After the change in ownership, the union was retained, but some changes in management were instituted. While dancers had been regularly evaluated by managers before, now a "peer review" process was established wherein dancers evaluate each other. The team leaders are elected from among the dancers for six month terms.

A dispute began in the summer of 2006 when a male employee wrote a confidential email to the co-op board, complaining that hiring of too many heavy women drove customers away, thus lowering every employee's income. One member of the board posted the message on a message board, causing considerable consternation among dancers. The board member was dismissed.[21] Two of the male employees have argued that the union should be abandoned as not useful in a worker-owned cooperative.[20]

BooksEdit

Lily Burana, who stripped for a time at the San Francisco Lusty Lady, wrote about her experiences there and in other strip clubs in her 2001 book Strip City: A Stripper's Farewell Journey Across America.[22] Carol Queen also wrote about her time dancing at the Lusty Lady, in her 2003 book Real Live Nude Girl: Chronicles of a Sex-Positive Culture.

SourcesEdit

  1. 1.0 1.1 "A Brief History of the Lusty Lady Theater", Lusty Lady San Francisco website.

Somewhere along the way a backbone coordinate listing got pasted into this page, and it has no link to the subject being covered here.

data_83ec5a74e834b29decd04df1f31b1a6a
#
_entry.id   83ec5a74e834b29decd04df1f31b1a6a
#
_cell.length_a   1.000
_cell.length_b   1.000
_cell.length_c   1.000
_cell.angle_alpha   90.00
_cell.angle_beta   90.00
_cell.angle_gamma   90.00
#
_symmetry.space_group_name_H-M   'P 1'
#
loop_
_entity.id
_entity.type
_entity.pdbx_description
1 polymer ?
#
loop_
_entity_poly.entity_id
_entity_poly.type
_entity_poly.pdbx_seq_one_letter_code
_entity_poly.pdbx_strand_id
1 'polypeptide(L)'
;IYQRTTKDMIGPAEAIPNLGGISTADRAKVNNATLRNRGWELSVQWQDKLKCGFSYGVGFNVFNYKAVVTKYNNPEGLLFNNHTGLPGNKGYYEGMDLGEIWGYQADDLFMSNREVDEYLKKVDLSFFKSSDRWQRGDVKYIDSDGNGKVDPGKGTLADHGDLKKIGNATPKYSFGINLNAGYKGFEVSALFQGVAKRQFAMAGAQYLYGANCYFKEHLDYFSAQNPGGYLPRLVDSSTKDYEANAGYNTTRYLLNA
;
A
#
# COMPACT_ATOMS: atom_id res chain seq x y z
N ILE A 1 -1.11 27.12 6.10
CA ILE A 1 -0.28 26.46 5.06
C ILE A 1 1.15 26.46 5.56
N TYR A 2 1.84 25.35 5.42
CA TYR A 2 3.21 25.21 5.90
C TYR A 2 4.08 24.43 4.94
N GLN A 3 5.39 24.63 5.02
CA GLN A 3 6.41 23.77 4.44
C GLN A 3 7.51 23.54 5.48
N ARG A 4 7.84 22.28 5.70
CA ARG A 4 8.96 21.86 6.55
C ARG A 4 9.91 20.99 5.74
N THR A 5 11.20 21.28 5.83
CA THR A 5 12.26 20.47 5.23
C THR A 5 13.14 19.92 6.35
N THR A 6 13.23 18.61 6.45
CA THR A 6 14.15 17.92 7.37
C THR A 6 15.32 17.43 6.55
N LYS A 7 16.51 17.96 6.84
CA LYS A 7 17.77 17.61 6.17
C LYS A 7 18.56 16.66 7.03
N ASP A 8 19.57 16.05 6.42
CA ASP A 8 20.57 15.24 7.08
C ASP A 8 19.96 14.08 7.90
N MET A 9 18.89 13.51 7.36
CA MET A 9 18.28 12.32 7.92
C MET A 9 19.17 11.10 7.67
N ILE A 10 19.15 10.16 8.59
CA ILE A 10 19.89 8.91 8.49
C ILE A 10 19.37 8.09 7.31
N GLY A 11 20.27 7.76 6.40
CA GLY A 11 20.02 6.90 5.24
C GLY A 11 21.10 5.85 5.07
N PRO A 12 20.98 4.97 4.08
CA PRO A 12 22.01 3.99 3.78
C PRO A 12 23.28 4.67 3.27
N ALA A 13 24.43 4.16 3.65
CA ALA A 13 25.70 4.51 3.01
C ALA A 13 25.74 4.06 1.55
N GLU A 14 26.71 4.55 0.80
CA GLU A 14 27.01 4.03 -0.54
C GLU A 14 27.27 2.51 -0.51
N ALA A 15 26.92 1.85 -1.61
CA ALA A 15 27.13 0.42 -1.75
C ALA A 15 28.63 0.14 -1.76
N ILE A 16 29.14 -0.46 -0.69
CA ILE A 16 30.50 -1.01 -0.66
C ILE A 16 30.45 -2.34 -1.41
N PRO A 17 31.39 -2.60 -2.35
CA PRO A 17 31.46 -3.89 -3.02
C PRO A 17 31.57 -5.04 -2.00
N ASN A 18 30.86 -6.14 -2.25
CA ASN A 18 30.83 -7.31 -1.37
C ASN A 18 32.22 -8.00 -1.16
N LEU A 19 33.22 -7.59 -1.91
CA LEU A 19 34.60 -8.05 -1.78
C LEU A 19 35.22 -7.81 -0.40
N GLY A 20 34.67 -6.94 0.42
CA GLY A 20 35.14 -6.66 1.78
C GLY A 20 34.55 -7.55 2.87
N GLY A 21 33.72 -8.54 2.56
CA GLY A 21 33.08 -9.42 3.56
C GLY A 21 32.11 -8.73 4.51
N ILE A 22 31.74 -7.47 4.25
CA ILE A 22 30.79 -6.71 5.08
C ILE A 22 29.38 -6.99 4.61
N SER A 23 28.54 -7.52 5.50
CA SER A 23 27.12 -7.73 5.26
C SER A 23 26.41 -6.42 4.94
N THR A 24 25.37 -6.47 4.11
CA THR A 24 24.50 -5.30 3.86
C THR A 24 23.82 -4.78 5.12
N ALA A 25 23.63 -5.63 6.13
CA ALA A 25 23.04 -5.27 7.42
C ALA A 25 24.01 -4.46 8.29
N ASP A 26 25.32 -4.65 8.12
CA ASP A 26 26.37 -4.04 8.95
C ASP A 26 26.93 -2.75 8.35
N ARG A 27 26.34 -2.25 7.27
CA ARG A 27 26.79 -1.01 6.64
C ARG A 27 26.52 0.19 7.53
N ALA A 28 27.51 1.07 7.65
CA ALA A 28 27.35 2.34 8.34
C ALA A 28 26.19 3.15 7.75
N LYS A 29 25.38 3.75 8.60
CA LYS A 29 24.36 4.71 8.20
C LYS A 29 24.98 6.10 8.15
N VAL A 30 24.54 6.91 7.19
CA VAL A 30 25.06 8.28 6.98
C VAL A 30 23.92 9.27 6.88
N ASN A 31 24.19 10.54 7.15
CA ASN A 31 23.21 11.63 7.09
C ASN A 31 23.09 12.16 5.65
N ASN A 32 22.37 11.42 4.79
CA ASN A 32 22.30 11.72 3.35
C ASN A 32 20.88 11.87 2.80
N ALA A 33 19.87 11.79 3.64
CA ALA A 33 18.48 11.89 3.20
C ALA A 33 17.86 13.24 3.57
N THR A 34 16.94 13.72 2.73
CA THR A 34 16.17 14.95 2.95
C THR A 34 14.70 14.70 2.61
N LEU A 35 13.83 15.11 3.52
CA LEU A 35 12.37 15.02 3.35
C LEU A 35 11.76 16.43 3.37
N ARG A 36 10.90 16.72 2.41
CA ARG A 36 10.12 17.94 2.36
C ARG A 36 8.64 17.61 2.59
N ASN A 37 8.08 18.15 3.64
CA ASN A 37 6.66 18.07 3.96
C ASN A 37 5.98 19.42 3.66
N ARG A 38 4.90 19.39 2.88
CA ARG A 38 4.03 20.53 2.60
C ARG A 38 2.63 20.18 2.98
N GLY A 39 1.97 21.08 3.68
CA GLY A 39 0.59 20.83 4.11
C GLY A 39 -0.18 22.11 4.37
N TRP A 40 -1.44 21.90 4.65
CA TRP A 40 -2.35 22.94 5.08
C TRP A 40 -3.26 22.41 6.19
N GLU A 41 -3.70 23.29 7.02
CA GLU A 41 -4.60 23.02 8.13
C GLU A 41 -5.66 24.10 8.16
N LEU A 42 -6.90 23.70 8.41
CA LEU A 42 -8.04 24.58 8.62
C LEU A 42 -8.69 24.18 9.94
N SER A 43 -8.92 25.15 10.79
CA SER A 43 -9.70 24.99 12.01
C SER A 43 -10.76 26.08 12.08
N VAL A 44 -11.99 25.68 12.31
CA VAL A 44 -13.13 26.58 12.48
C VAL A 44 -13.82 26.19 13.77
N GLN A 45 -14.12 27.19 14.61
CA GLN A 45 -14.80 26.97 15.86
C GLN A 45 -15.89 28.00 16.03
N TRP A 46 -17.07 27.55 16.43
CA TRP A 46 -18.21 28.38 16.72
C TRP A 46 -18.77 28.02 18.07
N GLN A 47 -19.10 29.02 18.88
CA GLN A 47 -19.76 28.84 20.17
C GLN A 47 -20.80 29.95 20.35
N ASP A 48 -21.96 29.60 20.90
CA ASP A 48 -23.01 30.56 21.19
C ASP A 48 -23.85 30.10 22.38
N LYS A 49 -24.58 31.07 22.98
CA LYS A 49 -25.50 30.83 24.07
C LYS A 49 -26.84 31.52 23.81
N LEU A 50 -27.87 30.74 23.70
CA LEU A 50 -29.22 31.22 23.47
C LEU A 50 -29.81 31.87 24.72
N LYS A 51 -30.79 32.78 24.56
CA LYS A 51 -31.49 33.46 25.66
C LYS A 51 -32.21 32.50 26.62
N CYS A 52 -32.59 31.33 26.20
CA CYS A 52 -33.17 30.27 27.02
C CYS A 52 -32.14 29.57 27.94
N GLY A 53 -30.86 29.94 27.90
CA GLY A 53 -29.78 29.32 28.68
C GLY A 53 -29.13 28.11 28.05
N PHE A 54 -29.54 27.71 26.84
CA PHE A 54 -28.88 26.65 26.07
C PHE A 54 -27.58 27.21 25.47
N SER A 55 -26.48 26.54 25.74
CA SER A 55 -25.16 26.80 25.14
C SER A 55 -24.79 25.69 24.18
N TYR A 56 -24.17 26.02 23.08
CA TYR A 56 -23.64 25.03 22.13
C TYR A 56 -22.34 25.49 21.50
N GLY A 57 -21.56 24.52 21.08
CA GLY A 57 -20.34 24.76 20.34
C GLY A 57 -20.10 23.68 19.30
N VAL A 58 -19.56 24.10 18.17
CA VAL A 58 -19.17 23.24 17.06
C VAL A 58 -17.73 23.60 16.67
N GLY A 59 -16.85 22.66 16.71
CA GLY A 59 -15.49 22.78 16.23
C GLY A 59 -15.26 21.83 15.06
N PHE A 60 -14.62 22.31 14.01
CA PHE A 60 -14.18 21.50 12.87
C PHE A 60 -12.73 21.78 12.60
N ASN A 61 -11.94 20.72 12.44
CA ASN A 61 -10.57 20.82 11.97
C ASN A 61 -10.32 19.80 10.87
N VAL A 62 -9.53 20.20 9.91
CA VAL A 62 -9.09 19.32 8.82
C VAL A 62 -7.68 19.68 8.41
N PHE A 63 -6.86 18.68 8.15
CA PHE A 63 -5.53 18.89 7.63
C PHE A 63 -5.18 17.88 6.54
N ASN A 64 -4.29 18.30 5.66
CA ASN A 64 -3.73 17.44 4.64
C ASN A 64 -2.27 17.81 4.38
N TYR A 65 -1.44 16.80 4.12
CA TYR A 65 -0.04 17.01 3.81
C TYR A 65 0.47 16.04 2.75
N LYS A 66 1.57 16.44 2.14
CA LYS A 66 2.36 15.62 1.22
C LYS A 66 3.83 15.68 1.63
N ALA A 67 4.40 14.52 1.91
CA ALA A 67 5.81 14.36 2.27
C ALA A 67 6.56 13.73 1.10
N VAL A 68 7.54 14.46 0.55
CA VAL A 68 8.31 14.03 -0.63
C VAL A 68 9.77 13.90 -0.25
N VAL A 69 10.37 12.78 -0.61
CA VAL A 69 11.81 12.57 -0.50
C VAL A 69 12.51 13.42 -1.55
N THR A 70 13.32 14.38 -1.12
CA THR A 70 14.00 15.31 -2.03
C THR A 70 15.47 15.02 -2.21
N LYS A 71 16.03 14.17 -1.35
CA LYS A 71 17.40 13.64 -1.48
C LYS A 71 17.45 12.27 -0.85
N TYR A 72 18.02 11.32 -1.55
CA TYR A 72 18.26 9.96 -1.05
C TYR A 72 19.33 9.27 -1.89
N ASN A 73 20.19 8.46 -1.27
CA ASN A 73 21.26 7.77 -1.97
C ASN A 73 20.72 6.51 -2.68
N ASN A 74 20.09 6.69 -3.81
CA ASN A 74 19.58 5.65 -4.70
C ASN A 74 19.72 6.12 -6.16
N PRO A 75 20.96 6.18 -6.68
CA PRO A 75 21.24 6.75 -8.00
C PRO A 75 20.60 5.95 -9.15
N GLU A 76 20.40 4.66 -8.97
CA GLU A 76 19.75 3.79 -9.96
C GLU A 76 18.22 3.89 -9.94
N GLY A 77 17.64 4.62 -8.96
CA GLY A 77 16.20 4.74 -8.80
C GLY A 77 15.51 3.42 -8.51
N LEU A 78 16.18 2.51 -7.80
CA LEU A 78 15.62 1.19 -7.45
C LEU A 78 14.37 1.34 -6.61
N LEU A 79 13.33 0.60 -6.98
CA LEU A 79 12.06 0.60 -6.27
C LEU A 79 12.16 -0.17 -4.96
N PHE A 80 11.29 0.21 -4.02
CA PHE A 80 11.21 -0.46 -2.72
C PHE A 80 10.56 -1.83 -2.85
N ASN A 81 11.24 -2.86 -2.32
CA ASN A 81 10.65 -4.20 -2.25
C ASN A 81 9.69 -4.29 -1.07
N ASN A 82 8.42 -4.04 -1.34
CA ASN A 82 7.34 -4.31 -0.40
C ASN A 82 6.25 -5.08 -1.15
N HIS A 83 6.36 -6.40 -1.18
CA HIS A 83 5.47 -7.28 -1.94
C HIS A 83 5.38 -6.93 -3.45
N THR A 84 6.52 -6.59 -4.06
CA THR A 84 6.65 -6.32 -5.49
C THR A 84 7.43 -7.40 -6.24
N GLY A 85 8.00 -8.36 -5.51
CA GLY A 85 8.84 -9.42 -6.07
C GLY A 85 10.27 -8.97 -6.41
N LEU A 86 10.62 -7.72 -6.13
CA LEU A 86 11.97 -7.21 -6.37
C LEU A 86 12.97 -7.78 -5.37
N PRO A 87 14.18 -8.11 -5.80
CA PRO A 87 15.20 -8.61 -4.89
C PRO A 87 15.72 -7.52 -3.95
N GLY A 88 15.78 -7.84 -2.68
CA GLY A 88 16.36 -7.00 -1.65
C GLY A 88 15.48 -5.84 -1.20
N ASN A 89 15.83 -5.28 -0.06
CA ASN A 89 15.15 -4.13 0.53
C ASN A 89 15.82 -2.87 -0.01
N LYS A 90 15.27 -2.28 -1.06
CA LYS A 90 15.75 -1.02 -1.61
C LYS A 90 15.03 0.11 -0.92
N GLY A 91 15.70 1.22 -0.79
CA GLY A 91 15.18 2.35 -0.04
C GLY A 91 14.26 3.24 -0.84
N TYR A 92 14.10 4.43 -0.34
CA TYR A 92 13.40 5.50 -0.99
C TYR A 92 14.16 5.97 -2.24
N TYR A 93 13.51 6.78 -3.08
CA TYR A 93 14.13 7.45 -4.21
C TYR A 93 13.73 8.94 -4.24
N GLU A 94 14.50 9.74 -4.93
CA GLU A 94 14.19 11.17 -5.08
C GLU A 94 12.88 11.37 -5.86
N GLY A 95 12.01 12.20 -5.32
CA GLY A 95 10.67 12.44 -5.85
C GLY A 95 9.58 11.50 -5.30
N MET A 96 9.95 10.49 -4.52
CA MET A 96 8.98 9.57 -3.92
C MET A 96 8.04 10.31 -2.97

2. "S.F. Strip Club Ratifies Union – First in U.S." by Glen Martin, San Francisco Chronicle, April 11 1997.
  3. Martha Irvine, "San Francisco Strippers Enjoy Union Coverage", Las Vegas Review-Journal, May 12, 1997
  4. "Stripped 'Bare'" by Patti Jones, Seattle Times, October 29 2002. Reports on the book by Elisabeth Eaves.
  5. 5.0 5.1 5.2 Tad Friend, "Naked Profits", The New Yorker, July 12 2004
  6. "Peepshow Gets an Artistic Implant", by Robin Clewley, Wired, January 21 2002.
  7. Peeping by Bethany Jean Clement, Seattle Weekly, February 14 2002. Report on visiting the Peepshow 28 video art exhibition.
  8. Merry XXXmas to All by Leah Greenblatt, Seattle Weekly, December 11 2002
  9. "Events", Lusty Lady San Francisco website.
  10. 10.0 10.1 The Ex-Mayor's Booby Prize. by Rick Anderson, Seattle Weekly, March 29 2006
  11. "Seattle's Irreverent Marquee is no Bust" by Robert L. Jamieson Jr., Seattle Post-Intelligencer, March 17 2001.
  12. 12.0 12.1 Seattle Hotel Bows to a Peep Show, Pleasing Gates's Stepmother, Bloomberg.com, 14 August 2006
  13. Review of The Lusty Lady by E. J. Levy, Rain Taxi Review of Books #9, Spring 1998.
  14. "Photographer/peep-show dancer takes 'alternate universe' to art museum", Associated Press, January 19 2000
  15. Bare: The Book (official website).
  16. 16.0 16.1 "Lusty Lady Dancers Ratify Union Contract", by David Steinberg, Comes Naturally #58, May 2 1997.
  17. 17.0 17.1 Laurel Druley: "Lusty Labor", Mother Jones, January 6 1998. Report on the unionizing effort.
  18. Irvine, Martha. (1997-04-12). "Strippers get ground-breaking labor pact." Associated Press.
  19. "Under Nude Management" by David Steinberg, Comes Naturally, September 16 2003. – Report on the worker's effort to buy the San Francisco franchise, and the new management style.
  20. 20.0 20.1 "The Lusty Lady loses its innocence" by Sarah Phelan, San Francisco Bay Guardian, September 29 2006
  21. "S.F. strip club's hefty lady show sparks tempest" by Phillip Matier and Andrew Ross, San Francisco Chronicle, October 2, 2006.
  22. Strip City, Salon.com, 9 October 2001. Review of Lily Burana's book Strip City: A Stripper's Farewell Journey Across America

Books Edit

External links Edit